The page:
I think we have all had experience of the dreaded procedure manual, a mile thick that no one looks at but that is NOT what I mean. If it is not simple it won’t work. It will just sit on the shelf and gather dust and the forms and checklists will be ignored because you are too busy to be bothered. If office procedures are not a help and they don’t reduce your workload or prevent problems then why have them?
3 key steps
1 Planning – Know what you actually do
The first step needs to be – know what you actually do. It sounds so obvious but unfortunately a lot of what people do is off the cuff and automatic. When you employ someone their automatic is often different from your which can cause issues or worse, leave gaps.
You need a list of every activity in your business, right down to the things you think do not matter
Mindmapping can be a helpful tool for business planning because it is a more natural way of thinking and uses both sides of the brain. When you only list all you do, you may miss some things because you are only using your logical left side and getting half a brain worth.
And while you are doing this why not look at your carbon footprint and safety procedures at the same time? Both of these can save you a lot of money. Reducing your carbon footprint will reduce your energy bills and because it reduces other waste will save more there. Failure to be aware of safety hazards can make you liable for huge fines if anything unfortunate did happen. Both are worth including in your plan.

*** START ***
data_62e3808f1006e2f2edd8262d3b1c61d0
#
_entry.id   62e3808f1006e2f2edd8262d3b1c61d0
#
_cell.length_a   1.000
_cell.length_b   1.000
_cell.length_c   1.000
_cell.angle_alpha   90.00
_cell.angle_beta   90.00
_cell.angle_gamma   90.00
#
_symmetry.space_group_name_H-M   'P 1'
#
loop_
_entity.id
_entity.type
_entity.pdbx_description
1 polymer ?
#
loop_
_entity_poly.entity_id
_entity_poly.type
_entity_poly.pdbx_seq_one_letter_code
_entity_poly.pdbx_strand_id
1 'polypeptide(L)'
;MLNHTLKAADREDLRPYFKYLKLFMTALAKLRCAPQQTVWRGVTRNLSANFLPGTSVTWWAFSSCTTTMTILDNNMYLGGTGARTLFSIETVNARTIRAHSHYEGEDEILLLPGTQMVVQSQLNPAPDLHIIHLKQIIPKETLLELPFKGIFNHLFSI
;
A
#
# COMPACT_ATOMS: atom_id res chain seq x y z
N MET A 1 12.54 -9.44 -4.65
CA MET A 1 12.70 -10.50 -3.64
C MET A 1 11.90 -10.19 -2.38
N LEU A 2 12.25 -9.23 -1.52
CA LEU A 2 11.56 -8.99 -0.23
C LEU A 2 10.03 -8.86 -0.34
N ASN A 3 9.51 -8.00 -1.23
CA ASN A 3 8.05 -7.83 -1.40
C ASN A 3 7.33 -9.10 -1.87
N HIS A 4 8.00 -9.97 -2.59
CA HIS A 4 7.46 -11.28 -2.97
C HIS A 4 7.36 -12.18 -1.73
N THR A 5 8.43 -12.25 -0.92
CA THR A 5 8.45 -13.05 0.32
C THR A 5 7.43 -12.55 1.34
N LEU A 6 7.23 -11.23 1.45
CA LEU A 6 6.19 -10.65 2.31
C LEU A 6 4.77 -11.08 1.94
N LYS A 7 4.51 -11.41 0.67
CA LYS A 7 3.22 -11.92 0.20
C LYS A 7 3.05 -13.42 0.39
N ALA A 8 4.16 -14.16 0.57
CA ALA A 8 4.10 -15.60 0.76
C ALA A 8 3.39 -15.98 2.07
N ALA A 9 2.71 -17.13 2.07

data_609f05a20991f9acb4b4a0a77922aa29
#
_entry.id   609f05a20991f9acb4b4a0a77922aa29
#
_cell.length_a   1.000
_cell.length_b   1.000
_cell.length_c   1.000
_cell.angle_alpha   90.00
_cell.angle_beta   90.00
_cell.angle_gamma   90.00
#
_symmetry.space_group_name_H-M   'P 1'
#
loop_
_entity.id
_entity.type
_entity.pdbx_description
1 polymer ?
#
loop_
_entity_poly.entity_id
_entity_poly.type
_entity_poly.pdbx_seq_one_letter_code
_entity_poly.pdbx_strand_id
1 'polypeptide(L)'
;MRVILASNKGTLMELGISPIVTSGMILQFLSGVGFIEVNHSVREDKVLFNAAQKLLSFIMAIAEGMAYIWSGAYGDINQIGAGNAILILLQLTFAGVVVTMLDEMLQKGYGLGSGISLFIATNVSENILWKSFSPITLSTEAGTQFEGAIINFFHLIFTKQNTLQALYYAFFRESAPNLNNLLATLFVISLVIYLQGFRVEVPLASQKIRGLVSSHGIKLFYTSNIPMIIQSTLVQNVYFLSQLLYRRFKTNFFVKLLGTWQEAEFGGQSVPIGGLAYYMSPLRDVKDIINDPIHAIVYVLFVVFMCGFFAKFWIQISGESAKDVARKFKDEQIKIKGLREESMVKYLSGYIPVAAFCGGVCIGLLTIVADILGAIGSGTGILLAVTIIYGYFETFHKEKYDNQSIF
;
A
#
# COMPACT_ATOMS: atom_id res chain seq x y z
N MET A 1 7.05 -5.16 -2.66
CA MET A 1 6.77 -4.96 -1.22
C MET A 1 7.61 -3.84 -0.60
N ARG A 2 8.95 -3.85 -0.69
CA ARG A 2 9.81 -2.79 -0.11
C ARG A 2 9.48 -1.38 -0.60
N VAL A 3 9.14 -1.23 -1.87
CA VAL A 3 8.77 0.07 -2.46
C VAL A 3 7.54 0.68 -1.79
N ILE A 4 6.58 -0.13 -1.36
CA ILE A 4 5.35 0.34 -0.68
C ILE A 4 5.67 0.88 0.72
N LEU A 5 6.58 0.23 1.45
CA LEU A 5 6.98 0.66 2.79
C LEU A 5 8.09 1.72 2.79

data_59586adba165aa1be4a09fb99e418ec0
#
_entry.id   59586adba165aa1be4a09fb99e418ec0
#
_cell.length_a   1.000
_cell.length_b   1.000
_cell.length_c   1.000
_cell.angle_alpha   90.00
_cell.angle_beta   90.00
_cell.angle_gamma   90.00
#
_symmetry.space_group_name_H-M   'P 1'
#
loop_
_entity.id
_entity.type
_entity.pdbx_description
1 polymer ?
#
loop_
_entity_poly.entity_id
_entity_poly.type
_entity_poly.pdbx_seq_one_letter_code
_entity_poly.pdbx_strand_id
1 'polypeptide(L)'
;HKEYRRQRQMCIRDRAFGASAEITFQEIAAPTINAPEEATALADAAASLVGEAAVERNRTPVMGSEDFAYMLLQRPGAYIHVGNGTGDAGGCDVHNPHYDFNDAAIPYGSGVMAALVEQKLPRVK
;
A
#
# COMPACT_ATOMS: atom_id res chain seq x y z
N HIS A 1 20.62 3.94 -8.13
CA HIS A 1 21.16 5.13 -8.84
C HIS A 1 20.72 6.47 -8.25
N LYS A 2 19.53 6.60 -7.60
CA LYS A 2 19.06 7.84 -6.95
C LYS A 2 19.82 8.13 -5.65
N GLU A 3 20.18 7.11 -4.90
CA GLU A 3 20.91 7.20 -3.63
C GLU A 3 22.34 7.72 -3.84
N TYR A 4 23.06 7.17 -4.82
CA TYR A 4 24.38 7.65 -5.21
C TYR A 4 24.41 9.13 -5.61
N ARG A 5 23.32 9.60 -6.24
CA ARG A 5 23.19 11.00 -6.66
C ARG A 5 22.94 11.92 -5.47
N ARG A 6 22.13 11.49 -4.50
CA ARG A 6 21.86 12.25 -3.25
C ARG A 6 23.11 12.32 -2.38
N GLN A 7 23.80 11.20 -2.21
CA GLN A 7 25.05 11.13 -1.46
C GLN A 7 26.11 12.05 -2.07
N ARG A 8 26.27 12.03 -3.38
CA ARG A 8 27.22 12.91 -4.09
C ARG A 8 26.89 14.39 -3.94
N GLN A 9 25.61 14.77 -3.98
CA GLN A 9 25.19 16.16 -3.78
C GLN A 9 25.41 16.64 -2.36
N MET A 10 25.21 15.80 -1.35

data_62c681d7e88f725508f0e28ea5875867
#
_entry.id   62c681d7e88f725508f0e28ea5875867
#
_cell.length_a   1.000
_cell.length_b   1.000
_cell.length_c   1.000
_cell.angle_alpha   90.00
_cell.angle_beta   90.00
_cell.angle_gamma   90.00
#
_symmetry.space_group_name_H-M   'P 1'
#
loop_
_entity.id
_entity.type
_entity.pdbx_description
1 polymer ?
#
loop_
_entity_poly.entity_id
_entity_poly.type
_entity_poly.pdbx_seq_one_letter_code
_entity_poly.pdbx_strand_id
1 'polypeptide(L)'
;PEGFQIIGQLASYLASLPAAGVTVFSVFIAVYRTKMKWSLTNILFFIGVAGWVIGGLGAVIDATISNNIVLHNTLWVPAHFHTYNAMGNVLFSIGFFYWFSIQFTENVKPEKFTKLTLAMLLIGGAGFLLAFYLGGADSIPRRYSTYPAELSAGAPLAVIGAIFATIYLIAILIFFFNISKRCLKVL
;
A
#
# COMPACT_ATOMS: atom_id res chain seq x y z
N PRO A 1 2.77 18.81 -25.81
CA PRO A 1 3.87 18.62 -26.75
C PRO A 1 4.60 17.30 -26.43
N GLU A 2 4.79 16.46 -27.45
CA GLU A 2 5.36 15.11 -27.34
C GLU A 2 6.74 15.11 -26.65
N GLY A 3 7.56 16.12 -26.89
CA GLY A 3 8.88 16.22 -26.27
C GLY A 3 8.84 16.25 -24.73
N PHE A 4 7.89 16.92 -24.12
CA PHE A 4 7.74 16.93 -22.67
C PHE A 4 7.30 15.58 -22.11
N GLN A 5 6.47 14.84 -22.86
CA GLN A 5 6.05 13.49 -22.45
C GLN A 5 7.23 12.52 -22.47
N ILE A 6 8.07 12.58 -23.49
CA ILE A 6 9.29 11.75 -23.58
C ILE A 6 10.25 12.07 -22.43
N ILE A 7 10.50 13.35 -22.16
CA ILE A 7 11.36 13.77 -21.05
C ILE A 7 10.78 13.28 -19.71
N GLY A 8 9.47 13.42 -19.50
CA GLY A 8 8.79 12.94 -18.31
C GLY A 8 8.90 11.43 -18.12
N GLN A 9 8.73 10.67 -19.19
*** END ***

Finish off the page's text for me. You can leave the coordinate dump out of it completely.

2 Critical resources needed to make life easier?
Now you have your list you need to go though it to see what is critical. If you or your assistant were to be unable to come to work or to tell anyone else how to do their job would your business survive? This is the “fall under a bus” test. For every activity, apply this test to see if it is critical.
If you have decided the information is critical, how much is? You do not want to building a paper mountain because no one will look at it.
You need to decide whether procedures are really what you need or whether a detailed “use once for induction” training plan is better with just a brief reminder where the job is actually done. You may decide you need a training schedule if training is important – that is just a simple spreadsheet or reminders in outlook. If you need to maintain equipment setting up the same sort of reminders is another useful procedure. You also need to include forms and checklists here but only have the once you really need.
3 Control them
How do you keep your procedures etc up to date and controlled? Procedures have a bad habit of growing and multiplying. Some people keep their own copy in their drawer and it gets out of date but they stick to the old way. Others know they can do better and sit down and write long winded procedures that you know nothing about
Be careful. Procedures, checklists and forms can easily go “feral” and result in chaos. They are actually easy to control but it means have everything dated and listed if it is printed form or in a read only form if you have them on a computer. Only one person should be authorised to make any changes although others can suggest changes if they really feel they have though of an improvement. The one person then updates the procedure or form, makes it read only again and makes sure no one has old ones in their desk.
Successful business includes writing procedures but please keep it simple. If it is not simple it will not work.